In fact, many rich people had downright rotten childhoods. Locke brings this up when he attempts to address - unsuccessfully - the vexing fact that many of his subjects weren't exactly fun to be around. Auto tycoon Henry Ford was a crotchety anti-Semite. Oil titan Jean Paul Getty was a cold, indifferent husband and father, not to mention a shameless womanizer.

Locke finally dismisses the entire issue by "deliberately not dealing with the whole person but with only those attributes that caused wealth creation." It's a strange approach for a writer attempting to establish the moral superiority of successful moneymakers. He's reluctant to acknowledge that the creation of wealth isn't the only factor that makes a better person or a better society.

At least Prime Movers' early missteps are somewhat unexpected and colorful. How many business books, after all, attempt to explore J.P. Morgan's childhood traumas? But Locke soon falls into an all too predictable trap. The characteristics that his prime movers possess are so obvious that it's doubtful they'd be of much use to anyone. Entrepreneurs with half a brain already know them, and would-be billionaires who need a book to explain them are better off playing the lottery.

Still, the author declares that prime movers have independent vision, an active mind, competence and confidence, egoistic passion, love of ability in others and virtue. Locke fails to mention that many of them also prospered with the help of tax breaks, government subsidies, family money and monopolies, but why muddy the waters?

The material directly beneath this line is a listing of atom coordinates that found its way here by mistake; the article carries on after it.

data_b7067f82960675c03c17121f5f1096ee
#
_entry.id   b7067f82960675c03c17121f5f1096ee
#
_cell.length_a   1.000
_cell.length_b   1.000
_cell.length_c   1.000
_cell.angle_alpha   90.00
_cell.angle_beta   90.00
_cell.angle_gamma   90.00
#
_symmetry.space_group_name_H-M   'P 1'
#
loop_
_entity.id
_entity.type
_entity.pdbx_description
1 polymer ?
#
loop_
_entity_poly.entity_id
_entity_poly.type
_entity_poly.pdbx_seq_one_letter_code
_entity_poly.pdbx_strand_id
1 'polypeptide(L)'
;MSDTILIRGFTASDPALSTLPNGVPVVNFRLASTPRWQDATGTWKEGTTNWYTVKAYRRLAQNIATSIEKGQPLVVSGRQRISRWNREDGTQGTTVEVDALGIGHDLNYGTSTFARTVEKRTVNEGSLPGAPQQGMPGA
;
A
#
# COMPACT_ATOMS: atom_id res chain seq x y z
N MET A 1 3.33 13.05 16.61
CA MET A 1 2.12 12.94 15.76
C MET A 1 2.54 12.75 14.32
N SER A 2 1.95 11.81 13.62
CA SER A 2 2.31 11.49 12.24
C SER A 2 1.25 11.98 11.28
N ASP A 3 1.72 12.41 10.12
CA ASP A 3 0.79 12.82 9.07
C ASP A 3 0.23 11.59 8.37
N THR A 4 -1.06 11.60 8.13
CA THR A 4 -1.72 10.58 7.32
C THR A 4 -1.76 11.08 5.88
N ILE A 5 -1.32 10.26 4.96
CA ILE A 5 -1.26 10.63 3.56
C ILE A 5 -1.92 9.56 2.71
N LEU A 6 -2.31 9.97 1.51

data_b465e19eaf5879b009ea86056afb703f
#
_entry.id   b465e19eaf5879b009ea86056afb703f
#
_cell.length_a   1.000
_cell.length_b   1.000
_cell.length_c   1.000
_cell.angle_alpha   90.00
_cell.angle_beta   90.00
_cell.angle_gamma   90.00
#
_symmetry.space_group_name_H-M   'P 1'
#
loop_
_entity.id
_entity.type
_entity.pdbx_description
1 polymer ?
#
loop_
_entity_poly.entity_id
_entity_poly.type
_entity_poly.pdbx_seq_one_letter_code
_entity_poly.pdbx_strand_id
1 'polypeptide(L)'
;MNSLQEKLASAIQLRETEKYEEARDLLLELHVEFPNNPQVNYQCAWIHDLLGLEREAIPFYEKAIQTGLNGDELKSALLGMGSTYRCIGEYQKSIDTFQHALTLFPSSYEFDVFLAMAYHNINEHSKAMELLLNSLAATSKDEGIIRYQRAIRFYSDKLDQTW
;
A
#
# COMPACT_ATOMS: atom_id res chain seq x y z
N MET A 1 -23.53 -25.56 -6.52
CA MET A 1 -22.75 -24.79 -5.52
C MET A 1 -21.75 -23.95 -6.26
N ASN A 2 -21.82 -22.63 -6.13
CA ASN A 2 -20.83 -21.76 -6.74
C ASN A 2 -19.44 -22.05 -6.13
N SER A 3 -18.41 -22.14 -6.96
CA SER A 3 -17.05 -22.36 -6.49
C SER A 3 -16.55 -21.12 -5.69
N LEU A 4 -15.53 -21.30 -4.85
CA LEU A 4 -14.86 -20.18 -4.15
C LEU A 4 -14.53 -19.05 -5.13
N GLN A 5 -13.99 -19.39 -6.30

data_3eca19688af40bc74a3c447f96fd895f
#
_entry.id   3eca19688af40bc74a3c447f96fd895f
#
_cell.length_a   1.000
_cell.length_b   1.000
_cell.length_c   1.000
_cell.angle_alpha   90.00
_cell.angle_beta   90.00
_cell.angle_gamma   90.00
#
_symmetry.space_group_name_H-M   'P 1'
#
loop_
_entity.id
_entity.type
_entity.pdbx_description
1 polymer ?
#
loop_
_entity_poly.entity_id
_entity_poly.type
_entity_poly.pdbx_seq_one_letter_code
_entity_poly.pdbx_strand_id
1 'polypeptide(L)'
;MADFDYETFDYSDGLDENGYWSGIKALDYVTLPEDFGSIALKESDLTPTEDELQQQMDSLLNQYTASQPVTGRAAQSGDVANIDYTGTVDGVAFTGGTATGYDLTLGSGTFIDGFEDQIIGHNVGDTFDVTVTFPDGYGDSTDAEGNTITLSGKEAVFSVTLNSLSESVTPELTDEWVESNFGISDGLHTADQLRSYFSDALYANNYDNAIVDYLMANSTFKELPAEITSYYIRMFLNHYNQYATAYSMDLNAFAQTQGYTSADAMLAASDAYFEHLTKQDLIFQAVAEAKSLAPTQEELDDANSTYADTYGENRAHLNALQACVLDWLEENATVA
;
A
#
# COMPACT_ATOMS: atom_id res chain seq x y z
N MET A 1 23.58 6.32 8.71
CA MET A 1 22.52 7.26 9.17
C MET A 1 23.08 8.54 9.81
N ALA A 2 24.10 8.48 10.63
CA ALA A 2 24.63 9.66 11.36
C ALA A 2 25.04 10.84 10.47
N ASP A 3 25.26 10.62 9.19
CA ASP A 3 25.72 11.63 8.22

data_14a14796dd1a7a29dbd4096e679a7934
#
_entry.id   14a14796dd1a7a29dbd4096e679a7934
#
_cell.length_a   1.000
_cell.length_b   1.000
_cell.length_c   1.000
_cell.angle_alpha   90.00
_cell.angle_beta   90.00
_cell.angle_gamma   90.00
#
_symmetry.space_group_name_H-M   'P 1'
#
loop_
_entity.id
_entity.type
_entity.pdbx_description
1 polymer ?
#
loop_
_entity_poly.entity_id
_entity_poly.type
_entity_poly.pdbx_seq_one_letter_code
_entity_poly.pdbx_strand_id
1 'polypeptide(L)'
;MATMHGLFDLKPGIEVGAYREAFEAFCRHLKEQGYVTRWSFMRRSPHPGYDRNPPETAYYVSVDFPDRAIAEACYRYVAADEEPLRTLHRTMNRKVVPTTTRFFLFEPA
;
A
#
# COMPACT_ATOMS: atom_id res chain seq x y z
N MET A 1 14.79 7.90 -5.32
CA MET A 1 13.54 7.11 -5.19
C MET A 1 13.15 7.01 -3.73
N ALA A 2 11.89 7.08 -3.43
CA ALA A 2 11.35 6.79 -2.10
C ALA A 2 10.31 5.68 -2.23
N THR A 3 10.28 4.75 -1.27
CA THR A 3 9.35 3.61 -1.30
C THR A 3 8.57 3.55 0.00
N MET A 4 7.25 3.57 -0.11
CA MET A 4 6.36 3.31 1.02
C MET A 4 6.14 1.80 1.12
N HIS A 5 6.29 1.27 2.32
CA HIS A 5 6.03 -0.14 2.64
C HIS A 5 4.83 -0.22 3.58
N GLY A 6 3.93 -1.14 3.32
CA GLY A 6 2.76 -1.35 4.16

What that means (you may want to sit down for this) is that shortsighted slackers probably don't have a shot at becoming the next Bill Gates, no matter how much Ayn Rand they read.

It's inevitable that any effort to boil down the traits common to men as diverse as Walt Disney, Ray Kroc and Steve Jobs will lack the precision and insight needed to guide others on a similar path. Their lives are so different and their business pursuits so disparate that commonalities will be overly broad and generalized.

But don't be too hard on Locke. He must have a bit of the prime mover in him. After all, he managed to get this deeply flawed book published.

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Product Details

  • ISBN-13: 9780814405703
  • Publisher: AMACOM
  • Publication date: 3/24/2000
  • Pages: 228
  • Product dimensions: 6.30 (w) x 9.32 (h) x 1.03 (d)

Table of Contents

Foreword v
Preface ix
1. The Creation of Wealth 1
Reason
Rights
Technology
The Relationship between Freedom and Wealth
Economic and Political Freedom
Prime Movers
The Traits
Conclusion
2. Independent Vision 19
What Is Vision?
Myopic Visions
The Danger of Experts
Visions as Evolutionary
Vision Communication
Independent Visions
Visionaries and Their Companies
Conclusion
3. An Active Mind 41
Thinking
Volition
Reality
Intuition
Active Minds at Work
How Do Active Minds Go "Bad"?